A court settlement in California has been approved by a federal judge, prohibiting federal U.S. border officials from reviving the Trump-era “zero tolerance” family separation policy for the next eight years. Under the settlement between the American Civil Liberties Union and the Biden administration, the federal government will be barred from separating migrant families solely for the purposes of prosecuting the parents for entering the U.S. illegally.
Limited exceptions to the eight-year ban include cases where a parent poses a risk to their children. The settlement also provides social and legal benefits to migrant families affected by the Trump-era practice, which led to the separation of roughly 5,000 children from their parents. Notably, the agreement does not include monetary compensation, as was considered by the Biden administration until an outcry by Republican lawmakers in Congress.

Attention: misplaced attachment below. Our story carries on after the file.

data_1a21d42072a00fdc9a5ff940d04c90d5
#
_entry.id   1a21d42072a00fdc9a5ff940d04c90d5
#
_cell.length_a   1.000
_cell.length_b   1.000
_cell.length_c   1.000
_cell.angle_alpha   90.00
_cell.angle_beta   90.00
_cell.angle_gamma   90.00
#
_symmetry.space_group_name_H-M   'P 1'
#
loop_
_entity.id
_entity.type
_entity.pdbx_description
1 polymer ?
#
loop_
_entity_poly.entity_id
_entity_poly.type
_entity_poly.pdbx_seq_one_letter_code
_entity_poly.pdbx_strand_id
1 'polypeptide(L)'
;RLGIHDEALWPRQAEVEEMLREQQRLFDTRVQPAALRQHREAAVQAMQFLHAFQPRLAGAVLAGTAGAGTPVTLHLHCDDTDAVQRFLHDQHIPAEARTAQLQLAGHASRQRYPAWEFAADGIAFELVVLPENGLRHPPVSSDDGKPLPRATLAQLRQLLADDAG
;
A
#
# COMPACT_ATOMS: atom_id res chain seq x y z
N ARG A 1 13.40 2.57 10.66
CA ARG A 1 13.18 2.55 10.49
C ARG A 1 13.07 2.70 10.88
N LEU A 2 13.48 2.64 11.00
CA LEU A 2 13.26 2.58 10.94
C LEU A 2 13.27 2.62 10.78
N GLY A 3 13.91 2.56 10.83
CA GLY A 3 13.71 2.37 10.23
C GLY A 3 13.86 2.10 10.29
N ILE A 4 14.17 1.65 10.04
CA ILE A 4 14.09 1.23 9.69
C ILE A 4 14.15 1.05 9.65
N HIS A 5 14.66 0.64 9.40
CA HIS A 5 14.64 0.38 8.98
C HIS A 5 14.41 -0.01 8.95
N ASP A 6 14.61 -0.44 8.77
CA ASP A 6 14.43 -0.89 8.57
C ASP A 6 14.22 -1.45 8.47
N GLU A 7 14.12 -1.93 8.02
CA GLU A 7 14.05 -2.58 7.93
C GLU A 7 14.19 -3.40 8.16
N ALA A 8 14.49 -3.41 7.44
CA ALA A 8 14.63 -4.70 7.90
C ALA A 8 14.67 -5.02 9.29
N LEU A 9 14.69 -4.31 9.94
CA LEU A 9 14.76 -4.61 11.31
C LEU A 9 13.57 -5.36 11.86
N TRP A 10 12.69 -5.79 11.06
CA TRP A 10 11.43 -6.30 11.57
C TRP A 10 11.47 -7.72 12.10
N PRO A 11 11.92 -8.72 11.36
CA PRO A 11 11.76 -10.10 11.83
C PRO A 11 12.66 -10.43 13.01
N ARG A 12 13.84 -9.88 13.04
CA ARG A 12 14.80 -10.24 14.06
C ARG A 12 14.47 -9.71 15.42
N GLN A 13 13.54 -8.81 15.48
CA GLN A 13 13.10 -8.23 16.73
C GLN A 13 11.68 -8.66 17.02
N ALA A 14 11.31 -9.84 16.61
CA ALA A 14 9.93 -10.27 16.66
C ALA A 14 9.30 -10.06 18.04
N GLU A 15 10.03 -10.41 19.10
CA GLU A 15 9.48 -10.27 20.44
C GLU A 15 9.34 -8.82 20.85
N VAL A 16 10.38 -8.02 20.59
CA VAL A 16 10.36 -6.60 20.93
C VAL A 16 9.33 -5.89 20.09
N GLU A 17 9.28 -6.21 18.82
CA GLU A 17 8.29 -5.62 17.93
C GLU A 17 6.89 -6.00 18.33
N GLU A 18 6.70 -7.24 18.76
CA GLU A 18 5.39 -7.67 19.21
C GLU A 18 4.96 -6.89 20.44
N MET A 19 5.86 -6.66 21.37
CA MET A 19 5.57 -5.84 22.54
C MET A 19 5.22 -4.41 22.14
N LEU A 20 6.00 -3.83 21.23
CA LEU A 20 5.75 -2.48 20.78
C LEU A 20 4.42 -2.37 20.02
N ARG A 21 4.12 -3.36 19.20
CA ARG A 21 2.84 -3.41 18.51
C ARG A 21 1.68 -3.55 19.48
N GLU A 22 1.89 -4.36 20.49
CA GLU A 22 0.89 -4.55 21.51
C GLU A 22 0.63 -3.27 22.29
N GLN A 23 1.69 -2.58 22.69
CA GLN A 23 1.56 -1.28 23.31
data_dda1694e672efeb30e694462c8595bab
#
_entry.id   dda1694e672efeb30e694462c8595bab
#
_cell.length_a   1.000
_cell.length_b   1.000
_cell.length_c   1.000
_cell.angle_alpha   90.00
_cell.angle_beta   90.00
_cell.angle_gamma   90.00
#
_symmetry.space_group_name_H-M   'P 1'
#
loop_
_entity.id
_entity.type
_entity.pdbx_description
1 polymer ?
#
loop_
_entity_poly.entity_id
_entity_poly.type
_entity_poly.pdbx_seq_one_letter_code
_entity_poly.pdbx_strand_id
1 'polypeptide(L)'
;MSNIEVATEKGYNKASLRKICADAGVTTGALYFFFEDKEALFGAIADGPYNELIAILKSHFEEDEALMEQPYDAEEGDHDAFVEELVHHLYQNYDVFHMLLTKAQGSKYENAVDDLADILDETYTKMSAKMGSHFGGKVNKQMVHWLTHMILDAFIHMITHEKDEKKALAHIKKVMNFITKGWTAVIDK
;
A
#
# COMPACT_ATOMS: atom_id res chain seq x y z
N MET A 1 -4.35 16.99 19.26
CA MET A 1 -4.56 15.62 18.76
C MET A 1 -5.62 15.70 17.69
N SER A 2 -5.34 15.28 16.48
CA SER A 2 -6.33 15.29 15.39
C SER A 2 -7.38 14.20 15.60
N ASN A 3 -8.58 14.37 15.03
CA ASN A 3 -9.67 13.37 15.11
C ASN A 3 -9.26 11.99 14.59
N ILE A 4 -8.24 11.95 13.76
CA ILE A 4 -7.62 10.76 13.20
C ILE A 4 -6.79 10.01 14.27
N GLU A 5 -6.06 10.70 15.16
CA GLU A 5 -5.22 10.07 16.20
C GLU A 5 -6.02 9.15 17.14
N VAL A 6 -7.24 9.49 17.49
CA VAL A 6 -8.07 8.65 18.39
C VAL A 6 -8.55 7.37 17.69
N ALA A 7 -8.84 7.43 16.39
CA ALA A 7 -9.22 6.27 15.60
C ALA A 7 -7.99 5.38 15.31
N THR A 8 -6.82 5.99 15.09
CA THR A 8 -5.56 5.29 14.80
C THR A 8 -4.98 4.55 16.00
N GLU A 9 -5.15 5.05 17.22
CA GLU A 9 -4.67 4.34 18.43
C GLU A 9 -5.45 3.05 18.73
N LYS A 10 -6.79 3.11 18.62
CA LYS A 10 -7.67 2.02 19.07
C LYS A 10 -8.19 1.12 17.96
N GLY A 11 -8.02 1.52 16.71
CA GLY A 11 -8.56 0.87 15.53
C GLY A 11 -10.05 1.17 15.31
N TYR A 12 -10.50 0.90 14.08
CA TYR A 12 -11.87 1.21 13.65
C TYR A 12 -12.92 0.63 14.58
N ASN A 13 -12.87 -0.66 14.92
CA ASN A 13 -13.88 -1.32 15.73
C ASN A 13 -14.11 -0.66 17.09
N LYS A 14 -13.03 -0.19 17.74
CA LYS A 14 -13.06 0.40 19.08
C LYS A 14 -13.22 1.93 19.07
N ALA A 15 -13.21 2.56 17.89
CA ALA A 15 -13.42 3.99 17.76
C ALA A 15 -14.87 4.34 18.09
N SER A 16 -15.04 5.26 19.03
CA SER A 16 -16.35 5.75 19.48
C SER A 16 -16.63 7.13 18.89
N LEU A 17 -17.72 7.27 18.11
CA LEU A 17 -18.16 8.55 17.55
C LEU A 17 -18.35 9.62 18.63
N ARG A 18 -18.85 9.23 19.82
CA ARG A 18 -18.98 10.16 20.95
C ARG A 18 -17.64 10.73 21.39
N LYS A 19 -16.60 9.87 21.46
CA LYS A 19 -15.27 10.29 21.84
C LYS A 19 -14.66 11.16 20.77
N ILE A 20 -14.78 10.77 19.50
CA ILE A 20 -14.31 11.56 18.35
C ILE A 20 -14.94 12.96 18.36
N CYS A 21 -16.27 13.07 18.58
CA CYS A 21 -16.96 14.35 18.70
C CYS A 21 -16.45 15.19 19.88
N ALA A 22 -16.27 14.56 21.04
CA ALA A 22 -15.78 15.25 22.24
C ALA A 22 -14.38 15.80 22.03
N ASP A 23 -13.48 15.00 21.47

U.S. District Court Judge Dana Sabraw approved the settlement during a hearing in San Diego, according to Lee Gelernt, the lead ACLU attorney in the case. Gelernt called the settlement “a critical step toward closing one of the darkest chapters of the Trump administration,” highlighting the trauma caused to families by the practice.
In addition, the settlement comes after former President Donald Trump repeatedly refused to rule out reinstating his infamous border separation policy while on the 2024 campaign trail. And since taking office, President Biden created a task force that has reunited hundreds of migrant families, providing temporary legal status and work permits.
The ACLU estimates that between 500 and 1,000 children split from their parents as a result of the Trump-era policy remain separated from their families. An official order codifying the settlement is expected to be issued soon.